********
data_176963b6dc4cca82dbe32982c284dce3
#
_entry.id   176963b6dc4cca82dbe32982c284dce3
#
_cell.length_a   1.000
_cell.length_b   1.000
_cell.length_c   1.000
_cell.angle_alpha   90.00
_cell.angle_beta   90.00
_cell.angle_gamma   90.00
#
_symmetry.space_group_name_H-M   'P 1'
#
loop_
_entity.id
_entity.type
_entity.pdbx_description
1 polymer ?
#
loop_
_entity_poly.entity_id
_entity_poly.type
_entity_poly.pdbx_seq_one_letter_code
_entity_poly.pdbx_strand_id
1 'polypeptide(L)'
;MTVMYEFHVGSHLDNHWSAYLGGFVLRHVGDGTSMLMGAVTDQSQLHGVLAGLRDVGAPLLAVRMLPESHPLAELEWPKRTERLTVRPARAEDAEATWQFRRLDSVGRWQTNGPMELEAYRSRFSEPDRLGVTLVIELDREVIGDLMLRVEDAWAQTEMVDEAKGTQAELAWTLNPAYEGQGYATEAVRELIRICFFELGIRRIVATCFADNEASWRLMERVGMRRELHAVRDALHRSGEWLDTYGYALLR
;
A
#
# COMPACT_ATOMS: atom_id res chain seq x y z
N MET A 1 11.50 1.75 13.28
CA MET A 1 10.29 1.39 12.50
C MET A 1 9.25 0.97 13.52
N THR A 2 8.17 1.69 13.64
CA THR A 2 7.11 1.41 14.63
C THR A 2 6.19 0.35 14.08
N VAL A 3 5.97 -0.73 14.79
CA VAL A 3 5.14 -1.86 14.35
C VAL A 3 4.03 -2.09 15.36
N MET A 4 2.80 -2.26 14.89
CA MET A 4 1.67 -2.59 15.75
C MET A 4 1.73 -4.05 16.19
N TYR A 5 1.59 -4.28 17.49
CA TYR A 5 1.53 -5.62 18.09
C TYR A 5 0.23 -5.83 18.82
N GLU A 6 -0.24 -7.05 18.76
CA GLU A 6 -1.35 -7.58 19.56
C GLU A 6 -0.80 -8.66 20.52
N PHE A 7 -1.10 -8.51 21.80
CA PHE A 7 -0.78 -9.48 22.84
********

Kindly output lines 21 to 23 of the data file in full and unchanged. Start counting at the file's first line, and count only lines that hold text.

_entity_poly.entity_id
_entity_poly.type
_entity_poly.pdbx_seq_one_letter_code